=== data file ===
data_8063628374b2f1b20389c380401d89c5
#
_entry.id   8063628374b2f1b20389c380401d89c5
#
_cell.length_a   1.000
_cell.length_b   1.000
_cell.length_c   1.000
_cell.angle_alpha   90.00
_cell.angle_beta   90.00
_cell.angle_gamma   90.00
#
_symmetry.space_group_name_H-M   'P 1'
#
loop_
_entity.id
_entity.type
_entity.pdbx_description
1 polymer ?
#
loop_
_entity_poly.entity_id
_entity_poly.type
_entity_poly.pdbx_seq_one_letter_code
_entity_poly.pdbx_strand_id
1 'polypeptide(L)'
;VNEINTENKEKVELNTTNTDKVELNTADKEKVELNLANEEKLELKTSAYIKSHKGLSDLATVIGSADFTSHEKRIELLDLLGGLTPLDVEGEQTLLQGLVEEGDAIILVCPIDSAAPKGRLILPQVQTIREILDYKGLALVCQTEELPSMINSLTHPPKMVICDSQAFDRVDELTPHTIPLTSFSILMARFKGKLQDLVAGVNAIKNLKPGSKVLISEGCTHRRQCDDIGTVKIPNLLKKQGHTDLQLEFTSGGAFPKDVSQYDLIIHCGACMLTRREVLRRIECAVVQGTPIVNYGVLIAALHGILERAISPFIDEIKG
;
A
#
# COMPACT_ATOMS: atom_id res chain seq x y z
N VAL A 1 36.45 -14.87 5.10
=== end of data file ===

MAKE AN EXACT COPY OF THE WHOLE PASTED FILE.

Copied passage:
data_8063628374b2f1b20389c380401d89c5
#
_entry.id   8063628374b2f1b20389c380401d89c5
#
_cell.length_a   1.000
_cell.length_b   1.000
_cell.length_c   1.000
_cell.angle_alpha   90.00
_cell.angle_beta   90.00
_cell.angle_gamma   90.00
#
_symmetry.space_group_name_H-M   'P 1'
#
loop_
_entity.id
_entity.type
_entity.pdbx_description
1 polymer ?
#
loop_
_entity_poly.entity_id
_entity_poly.type
_entity_poly.pdbx_seq_one_letter_code
_entity_poly.pdbx_strand_id
1 'polypeptide(L)'
;VNEINTENKEKVELNTTNTDKVELNTADKEKVELNLANEEKLELKTSAYIKSHKGLSDLATVIGSADFTSHEKRIELLDLLGGLTPLDVEGEQTLLQGLVEEGDAIILVCPIDSAAPKGRLILPQVQTIREILDYKGLALVCQTEELPSMINSLTHPPKMVICDSQAFDRVDELTPHTIPLTSFSILMARFKGKLQDLVAGVNAIKNLKPGSKVLISEGCTHRRQCDDIGTVKIPNLLKKQGHTDLQLEFTSGGAFPKDVSQYDLIIHCGACMLTRREVLRRIECAVVQGTPIVNYGVLIAALHGILERAISPFIDEIKG
;
A
#
# COMPACT_ATOMS: atom_id res chain seq x y z
N VAL A 1 36.45 -14.87 5.10